Sunday, October 4, 2015 Swan, Whales, Peregrine

Seward, Alaska

Sunrise 8:10 am, sunset 7:21 pm for a total day length of 11 hours and 10 minutes. Tomorrow will be 5 minutes and 25 seconds shorter.

Calm, sunny, high of 48ยบ, fresh snow on all the surrounding mountains, and exciting wildlife sightings; what a soothing antidote to the swan cygnets tragedy.

The first birds of the day were a SHARP-SHINNED HAWK chasing a squawking MAGPIE. They dashed out of sight, followed at a safe distance by several backup STELLER’S JAYS. Outcome unknown.

The reduced Swan family of 6 was not at the Lagoon today, but was reported in the area. I spotted a single TRUMPETER SWAN flying in to the pond at the head of the bay. I suspect this is one of the two remaining swans from last year’s family, all grown up at 16 months. The golden light on the white swan was stunning.

Coincidentally, a painting by Joseph Hautman featuring an equally stunning pair of flying Trumpeter Swans was selected for the 2016-2017 Federal Migratory Bird Hunting and Conservation Stamp, aka Duck Stamp.

Please consider purchasing the $25 Duck Stamps annually (available in mid-June) at the Post Office. The money raised goes into the Migratory Bird Conservation Fund to conserve and protect wetland and grassland habitats in the National Wildlife Refuge System for the benefit of wildlife and the enjoyment of people. It is a very effective program and a good bang for your buck, even if you are not a hunter.

Check out the winning designs (all three by the Hautman brothers this year) at

At least two Humpback Whales plied the bay today, again thrilling all who heard or saw them. A local photographer has identified 5 individual whales by their distinctive markings. It is so unusual and so spectacular, especially when they lunge feed or breach. At times, they were so close, I could hear not only the explosive, whooshing exhale, but the sucking, whistling intake. So impressive!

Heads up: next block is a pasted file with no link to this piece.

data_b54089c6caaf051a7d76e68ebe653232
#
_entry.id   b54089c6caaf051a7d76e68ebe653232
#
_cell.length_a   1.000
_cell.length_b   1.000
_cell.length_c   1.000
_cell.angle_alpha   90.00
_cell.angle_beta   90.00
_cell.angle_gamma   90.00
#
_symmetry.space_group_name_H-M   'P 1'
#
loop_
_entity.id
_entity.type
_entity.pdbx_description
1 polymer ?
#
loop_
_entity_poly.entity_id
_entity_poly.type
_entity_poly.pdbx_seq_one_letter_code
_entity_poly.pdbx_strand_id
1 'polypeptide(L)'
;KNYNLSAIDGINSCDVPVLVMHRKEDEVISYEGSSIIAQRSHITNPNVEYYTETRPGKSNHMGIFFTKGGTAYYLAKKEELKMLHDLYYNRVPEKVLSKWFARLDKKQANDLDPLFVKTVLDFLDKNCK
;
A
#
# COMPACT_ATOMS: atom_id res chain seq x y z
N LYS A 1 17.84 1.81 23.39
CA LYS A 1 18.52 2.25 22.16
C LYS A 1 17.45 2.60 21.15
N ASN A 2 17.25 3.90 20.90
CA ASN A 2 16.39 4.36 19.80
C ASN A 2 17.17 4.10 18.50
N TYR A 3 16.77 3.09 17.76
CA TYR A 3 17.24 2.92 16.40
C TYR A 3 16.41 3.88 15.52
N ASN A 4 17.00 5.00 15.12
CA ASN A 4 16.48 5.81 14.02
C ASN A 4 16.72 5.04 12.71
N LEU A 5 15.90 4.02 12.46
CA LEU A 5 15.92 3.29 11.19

I also watched a Steller Sea Lion thrash around a large codfish. With great shaking sweeps and splashing, the head and gills finally flew off, and the sea lion snarfed it down. BLACK-LEGGED KITTIWAKES hovered over the scraps, diving cautiously and quickly to retrieve the morsels.

A couple of purposeful Harbor Porpoises rose up and down quickly, barely showing their arched backs and dorsal fins. Sea Otters cruised past, oblivious to the fishy feasts, content to crunch on blue mussels and crabs.

Over in the Small Boat Harbor, more Sea Otters lounged about, feasting on mussels harvested from the sides of the docks, very convenient. Lion’s Mane jellies pulsed in the green water. A local sailboater told us that if you stick your hand in the water about 2 to 3 feet from a jelly, it will move towards you.

So of course, we had to try that. My friend went first, and sure enough, the Lion’s Mane jelly seemed to veer towards his hand and touched it! That was amazing! How do they know? I tried it, and it sure seemed like the jelly pulsed away. This will require further research!

Towards the end of the afternoon, we checked the bay for whales one more time. A flock of Black-legged Kittiwakes and Glaucous-winged Gulls gathered noisily over a herring bait ball. Suddenly, a dark bird ripped through the white gulls, instantly scattering them. A PEREGRINE FALCON! It didn’t hit anything, but didn’t stop either as it rapidly flew out of sight, south along the shoreline. Wow!

All in all, it was a remarkable, spectacular day of marine mammals, jellies, and a swan, bookended by flashy raptors.

Happy Birding!
Carol Griswold
Seward Sporadic Bird Report Reporter

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